Rightly or wrongly I had already pulled the old ceiling down before starting to think about the lighting layout. I had some off-cuts of plasterboard and used these to work out the position and number of lights and, importantly, got SWMBO's agreement before I started putting the new ceiling up. I have to lift floorboards in the rooms above to fit acoustic/fire boxes over the lights and speakers so I'll add more lights in at that stage if we feel it's necessary.

    My LEDs are dimmable and I got a varilight dimmer too.
     
  8. ufo550

    ufo550
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    As I said Navvie, requirements for a kitchen or living room, would different I guess to a cinema/games room?

    Also unfortunately, different lamps/luminaires have different beam angles/lenses. I bought two different makes of downlights for my sons extension to trial, because we had a limited depth in which to fit them. One had a wider beam angle, with a higher lumen output, to another with narrower angle less lumens. The later lit up my 'whitegoods' iPhone app more than the former, when my phone was sat directly below it. We picked the former as it seemed to have a whiter light (both were supposed to be 3000k), and better spread.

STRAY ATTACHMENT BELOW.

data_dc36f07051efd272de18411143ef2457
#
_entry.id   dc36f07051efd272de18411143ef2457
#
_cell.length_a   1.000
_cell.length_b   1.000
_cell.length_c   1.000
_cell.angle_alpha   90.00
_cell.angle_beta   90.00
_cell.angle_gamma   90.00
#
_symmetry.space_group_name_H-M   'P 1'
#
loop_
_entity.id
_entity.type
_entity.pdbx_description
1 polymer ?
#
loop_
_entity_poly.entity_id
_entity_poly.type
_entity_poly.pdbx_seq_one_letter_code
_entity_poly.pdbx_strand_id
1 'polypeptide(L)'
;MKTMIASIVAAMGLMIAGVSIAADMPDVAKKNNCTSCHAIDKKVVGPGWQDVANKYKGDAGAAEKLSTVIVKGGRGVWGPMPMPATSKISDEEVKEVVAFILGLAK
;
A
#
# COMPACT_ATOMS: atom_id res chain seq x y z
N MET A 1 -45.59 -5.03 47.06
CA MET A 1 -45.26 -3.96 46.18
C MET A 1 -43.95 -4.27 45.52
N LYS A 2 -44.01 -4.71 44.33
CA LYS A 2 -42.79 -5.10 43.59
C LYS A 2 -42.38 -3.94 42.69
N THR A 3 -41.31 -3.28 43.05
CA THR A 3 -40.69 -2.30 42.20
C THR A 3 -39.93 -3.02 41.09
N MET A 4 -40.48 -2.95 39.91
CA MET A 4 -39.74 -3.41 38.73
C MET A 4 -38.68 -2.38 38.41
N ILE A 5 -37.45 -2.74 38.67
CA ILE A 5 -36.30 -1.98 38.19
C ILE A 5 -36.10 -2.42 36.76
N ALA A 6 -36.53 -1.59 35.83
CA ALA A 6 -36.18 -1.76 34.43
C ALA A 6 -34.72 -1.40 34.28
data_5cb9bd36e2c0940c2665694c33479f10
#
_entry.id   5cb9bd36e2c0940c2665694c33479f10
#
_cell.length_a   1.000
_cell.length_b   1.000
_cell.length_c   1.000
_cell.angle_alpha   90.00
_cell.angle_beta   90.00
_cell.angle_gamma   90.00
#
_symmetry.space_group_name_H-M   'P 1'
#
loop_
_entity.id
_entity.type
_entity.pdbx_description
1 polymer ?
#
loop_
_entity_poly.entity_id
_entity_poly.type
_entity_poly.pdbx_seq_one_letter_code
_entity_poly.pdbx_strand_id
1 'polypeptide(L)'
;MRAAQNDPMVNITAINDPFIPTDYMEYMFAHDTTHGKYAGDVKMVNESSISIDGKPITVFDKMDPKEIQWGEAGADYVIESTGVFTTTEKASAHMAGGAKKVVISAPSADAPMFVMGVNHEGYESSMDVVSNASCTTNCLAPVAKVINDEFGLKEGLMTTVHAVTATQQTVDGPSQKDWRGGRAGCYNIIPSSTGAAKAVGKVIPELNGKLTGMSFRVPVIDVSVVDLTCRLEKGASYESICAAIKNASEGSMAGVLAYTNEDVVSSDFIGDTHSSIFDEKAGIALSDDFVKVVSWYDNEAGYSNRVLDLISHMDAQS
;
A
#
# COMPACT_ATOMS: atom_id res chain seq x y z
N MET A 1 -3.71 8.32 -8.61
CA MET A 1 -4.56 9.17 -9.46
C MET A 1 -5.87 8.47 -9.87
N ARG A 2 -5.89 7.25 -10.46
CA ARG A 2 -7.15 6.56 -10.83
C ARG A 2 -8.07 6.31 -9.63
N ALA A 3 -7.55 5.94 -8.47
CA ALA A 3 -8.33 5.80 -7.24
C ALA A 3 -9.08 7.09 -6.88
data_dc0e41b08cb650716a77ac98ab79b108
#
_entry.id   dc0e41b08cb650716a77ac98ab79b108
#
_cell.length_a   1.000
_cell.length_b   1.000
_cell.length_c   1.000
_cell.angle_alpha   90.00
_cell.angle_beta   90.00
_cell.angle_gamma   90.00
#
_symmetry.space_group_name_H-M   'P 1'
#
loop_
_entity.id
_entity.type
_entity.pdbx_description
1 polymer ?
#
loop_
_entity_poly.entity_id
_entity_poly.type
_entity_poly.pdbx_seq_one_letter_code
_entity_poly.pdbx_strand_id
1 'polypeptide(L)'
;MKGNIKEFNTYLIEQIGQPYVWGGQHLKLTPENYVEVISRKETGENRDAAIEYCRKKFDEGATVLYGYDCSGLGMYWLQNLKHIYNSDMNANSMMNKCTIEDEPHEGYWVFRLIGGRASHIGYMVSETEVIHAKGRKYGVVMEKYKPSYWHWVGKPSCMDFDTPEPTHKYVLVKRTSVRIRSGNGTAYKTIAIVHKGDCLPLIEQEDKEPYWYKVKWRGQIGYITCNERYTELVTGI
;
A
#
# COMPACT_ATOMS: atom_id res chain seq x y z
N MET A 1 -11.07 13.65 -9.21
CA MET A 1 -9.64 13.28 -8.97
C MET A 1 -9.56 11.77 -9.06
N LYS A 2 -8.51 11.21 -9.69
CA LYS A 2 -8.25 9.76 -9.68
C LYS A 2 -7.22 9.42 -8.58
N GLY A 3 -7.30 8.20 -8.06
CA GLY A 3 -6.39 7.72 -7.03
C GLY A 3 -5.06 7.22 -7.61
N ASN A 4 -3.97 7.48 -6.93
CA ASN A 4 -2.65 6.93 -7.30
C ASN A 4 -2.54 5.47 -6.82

Having the ceiling down, makes things easier to locate downlights, joists, pipes & cable runs always are, where you want to put a downlight :mad:
     
  9. RobbieD

    RobbieD
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    I also used Recessed Baffle GU10 fittings to avoid reflections off the screen.

    Another vote for the Philips WarmGlow / DimTone GU10 Lamps. I tested 8 different dimmable GU10 lamps, and these had by far the smoothest dimming, and were the only lamps able to dim virtually to zero with no flicker. (In fact I managed this with only two lamps on one circuit - using trailing edge dimmers.)